However, Bigelow questions whether a B/D-formed captive insurance company would be effective. “With a standard insurance company, what you have to do to write a line of business is file rates and forms and get a license in the state. With a risk retention group, all you have to do is show up and announce [your intentions]. The only requirement is that the pool of potential insurers has to be uniform with the potential of risk.” But just showing up is far from enough. He stresses that B/Ds have to be committed for the long term, and have to be willing to fund the company in the first place. “Entry into the game is about $5 million,” he says. For small B/Ds, it’s the same old problem–several would have to pool their resources to reach that amount.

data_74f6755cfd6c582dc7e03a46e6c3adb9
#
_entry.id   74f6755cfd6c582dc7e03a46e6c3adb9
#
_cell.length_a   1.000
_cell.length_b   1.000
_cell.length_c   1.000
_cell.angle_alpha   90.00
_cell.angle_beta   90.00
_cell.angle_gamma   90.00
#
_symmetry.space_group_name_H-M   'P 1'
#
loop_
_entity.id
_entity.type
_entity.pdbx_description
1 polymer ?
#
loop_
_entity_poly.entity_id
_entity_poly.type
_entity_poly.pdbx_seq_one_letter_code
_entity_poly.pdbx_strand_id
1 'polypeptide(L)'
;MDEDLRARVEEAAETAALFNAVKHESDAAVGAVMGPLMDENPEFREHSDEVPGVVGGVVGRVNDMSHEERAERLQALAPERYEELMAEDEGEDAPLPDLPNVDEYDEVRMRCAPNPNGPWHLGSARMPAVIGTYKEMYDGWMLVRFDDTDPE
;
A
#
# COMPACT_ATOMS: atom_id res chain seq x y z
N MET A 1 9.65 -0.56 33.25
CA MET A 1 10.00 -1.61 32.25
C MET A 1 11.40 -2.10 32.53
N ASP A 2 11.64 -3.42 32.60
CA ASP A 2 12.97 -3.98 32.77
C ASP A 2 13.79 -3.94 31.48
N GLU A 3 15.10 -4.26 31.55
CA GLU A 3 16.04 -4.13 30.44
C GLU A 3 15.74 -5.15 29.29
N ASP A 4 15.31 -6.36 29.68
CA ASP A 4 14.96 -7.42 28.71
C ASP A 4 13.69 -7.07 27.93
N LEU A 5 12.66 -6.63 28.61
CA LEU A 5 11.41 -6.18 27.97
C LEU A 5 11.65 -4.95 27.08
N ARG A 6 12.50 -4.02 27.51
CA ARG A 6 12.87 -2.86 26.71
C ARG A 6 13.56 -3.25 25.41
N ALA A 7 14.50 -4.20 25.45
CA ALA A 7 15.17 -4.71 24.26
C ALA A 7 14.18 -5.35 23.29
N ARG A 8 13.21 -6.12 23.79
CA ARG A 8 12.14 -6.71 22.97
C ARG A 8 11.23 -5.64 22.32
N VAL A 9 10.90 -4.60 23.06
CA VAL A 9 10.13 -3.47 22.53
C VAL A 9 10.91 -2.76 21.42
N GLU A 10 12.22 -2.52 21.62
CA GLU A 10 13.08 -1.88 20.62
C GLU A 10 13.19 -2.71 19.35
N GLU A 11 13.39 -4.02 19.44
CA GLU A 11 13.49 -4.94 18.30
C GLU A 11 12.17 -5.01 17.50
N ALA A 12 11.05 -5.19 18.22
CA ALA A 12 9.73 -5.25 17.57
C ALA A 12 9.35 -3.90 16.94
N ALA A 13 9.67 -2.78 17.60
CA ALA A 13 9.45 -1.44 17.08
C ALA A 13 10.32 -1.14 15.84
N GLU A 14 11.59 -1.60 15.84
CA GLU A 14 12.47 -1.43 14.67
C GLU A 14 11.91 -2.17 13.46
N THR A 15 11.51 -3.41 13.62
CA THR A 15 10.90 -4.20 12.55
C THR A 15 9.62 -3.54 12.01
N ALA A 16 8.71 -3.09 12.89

Whether you have E&O or not, Houston planner Fonte offers this advice: Be careful. “There are some prospects you just get a bad feeling about. If you don’t need the business, you’d be better off moving on.” Attorney Weintraub agrees: “If your client doesn’t pass the smell test, don’t do business with him.” Wixon concurs: “Try to identify those clients who may give you trouble, or expect you’re going to beat the indexes. I walk away. If they say they’re involved in a complaint with a previous advisor, run away. It’s preventive medicine.” As E&O becomes more of a hassle, many advisors should consider this thoughtful remedy, no matter what their current coverage is.

Marlene Y. Satter is a freelance business journalist who can be reached at msatter